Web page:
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Posts Tagged ‘asset bubbles’

Roubini on Greed and Amorality

Posted by Larry Doyle on August 26th, 2010 5:38 AM |

Nouriel Roubini is both revered and derided. While he gains huge credit for having forecasted our economic meltdown, he is equally maligned for having missed the 2009 rally in the markets. I am less concerned with Roubini’s market calls, but I am very interested in his views on the inner workings of our economy and market structures. To this end I was thrilled to review Roubini’s recent Project Syndicate commentary,¬†Gordon Gekko Reborn.

As you read Roubini’s commentary, I encourage you to think whether the recently enacted Financial Regulatory Reform package will fully address and implement the changes Roubini deems necessary. I will add my take as we navigate. On that note, Roubini writes: (more…)

Let’s Revisit Whether the Market is Being Manipulated

Posted by Larry Doyle on March 22nd, 2010 9:52 AM |

Is the stock market being manipulated?

I can not count the number of times I have been asked that question over the last 9 months. Rather than my offering personal opinions which market pundits may view as sour grapes or worse, I want to revisit a ten-minute segment of my interview last evening with Phil Davis.

The segment runs from 29:45 until 40:00 (audio player provided below). If you do nothing else today, please listen to this dialogue between Phil and myself. Neither of us goes into this conversation with agendas or preconceived notions in an attempt to score points. I will offer an edited version here. I think you will find the information, thoughts, and opinions offered to be enlightening. (more…)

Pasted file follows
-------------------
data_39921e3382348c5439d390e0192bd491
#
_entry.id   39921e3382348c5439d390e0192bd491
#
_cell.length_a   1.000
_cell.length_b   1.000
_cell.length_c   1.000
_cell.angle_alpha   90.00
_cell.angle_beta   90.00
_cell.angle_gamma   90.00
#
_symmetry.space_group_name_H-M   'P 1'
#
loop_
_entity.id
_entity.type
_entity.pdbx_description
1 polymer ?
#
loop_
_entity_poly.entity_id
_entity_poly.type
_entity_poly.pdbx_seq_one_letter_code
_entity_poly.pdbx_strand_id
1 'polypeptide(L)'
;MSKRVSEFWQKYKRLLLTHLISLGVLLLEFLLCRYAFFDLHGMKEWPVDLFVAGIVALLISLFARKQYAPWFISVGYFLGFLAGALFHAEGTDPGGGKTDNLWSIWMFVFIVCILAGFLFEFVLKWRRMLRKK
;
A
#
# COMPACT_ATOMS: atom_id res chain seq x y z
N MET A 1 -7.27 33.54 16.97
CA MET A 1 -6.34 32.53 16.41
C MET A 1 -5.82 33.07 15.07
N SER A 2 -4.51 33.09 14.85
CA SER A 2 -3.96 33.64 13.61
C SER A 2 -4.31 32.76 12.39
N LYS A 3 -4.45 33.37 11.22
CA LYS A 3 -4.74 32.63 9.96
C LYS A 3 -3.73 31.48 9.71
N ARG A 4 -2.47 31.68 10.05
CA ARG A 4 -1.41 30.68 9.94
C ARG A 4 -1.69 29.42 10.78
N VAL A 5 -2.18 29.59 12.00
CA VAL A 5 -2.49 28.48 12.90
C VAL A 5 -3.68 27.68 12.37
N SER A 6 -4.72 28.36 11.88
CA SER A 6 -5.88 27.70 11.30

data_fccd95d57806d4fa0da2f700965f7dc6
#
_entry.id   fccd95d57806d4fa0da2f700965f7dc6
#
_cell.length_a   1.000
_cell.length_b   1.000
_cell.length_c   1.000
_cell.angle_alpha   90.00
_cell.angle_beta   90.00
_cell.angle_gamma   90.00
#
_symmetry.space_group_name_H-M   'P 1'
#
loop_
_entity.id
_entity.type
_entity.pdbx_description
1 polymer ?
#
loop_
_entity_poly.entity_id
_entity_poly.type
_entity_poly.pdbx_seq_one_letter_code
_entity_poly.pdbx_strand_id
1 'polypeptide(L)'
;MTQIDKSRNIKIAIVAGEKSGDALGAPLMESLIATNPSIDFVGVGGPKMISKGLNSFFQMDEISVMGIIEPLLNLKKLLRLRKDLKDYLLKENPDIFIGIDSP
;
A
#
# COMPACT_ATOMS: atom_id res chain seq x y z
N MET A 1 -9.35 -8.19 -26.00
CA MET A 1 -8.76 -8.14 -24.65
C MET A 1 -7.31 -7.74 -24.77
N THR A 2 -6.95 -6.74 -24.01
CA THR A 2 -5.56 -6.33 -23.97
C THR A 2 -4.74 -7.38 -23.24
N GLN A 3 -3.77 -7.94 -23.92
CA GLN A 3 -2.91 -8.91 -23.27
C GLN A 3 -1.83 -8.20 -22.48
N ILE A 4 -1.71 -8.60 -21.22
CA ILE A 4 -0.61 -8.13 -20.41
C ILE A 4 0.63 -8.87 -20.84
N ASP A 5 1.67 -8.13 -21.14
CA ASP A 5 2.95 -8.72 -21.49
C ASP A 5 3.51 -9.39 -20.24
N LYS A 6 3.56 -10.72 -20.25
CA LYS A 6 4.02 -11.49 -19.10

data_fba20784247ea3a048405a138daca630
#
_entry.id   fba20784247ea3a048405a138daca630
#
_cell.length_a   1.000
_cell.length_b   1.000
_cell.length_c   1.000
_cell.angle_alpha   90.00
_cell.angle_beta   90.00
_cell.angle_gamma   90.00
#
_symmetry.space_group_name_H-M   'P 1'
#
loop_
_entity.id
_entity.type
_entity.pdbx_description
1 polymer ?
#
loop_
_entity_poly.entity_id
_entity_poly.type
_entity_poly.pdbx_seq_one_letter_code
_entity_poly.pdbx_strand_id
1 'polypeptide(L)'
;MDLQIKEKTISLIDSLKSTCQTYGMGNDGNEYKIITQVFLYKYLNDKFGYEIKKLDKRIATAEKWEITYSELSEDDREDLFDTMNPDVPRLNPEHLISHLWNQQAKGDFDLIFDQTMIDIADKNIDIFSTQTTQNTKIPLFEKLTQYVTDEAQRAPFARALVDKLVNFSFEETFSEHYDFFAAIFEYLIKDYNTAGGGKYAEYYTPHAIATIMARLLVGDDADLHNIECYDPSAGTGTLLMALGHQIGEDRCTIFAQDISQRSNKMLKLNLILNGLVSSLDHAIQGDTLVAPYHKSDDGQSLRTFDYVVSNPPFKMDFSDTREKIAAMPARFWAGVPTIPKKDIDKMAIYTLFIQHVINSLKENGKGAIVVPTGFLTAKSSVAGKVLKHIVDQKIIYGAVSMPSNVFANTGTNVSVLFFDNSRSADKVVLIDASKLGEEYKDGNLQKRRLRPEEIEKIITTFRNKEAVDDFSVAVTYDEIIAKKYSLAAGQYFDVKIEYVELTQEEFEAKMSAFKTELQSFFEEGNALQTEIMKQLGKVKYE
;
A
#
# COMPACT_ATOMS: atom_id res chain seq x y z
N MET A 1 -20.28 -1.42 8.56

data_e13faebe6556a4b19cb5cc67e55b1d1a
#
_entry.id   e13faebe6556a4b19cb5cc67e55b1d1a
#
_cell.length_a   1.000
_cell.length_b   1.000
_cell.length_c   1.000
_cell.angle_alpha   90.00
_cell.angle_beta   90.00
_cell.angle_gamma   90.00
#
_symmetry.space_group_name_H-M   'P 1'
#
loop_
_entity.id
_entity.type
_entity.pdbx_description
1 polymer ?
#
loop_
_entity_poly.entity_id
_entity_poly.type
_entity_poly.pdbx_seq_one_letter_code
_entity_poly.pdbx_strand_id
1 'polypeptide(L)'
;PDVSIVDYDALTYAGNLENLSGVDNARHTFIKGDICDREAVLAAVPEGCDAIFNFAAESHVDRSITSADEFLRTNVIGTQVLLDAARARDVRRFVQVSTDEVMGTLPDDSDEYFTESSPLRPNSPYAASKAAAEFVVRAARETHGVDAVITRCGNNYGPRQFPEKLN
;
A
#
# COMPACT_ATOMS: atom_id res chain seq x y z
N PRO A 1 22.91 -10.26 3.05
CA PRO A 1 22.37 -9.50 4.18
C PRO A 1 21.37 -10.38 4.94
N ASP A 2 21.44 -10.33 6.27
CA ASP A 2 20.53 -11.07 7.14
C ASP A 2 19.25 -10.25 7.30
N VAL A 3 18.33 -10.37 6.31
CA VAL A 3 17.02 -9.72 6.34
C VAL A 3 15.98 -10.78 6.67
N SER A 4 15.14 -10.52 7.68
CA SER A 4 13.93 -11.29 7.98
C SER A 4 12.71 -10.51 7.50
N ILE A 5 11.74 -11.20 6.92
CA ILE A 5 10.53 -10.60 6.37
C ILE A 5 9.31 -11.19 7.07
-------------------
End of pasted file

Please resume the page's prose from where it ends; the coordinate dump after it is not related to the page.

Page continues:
Federal Reserve Says “One More Drink”

Posted by Larry Doyle on December 2nd, 2009 2:31 PM |

Illustration by Zhou Tao

I have to admit, I chuckled upon reading the news today that the Federal Reserve is debating whether and how it may fight the prospects of asset bubbles developing. The Wall Street Journal addresses this story in writing,
Fed Debates New Role: Bubble Fighter:

Not so long ago, Federal Reserve officials were confident they knew what to do when they saw bubbles building in prices of stocks, houses or other assets: Nothing.

Now, as Fed Chairman Ben Bernanke faces a confirmation hearing Thursday on a second four-year term, he and others at the central bank are rethinking the hands-off approach they’ve followed over the past decade. On the heels of a burst housing-and-credit bubble, Mr. Bernanke now calls financial booms “perhaps the most difficult problem for monetary policy this decade.”

With Asian property prices soaring and gold prices busting records almost daily, the debate comes at a critical time. Mr. Bernanke wants to use his powers as a bank regulator to stamp out bubbles, but the Senate Banking Committee, which will grill him later this week, is considering stripping the Fed of its regulatory power.

At the same time, pending legislation in the House could leave Mr. Bernanke running a less independent institution. The House Financial Services Committee has passed a measure that would subject the Fed’s interest-rate decisions to scrutiny by the Government Accountability Office, an investigative arm of Congress. Mr. Bernanke and others at the Fed fear that with Congress looking over their shoulders, any decision they make about interest rates would be subjected to the winds of politics — making it harder to control inflation or financial bubbles.

My immediate thought upon reading this article is to think of the bartender who is happy to push one more drink upon an overlubricated patron. Or perhaps a junkie who is willing to sell a down and out addict one more fix in order to ease the pain. (more…)






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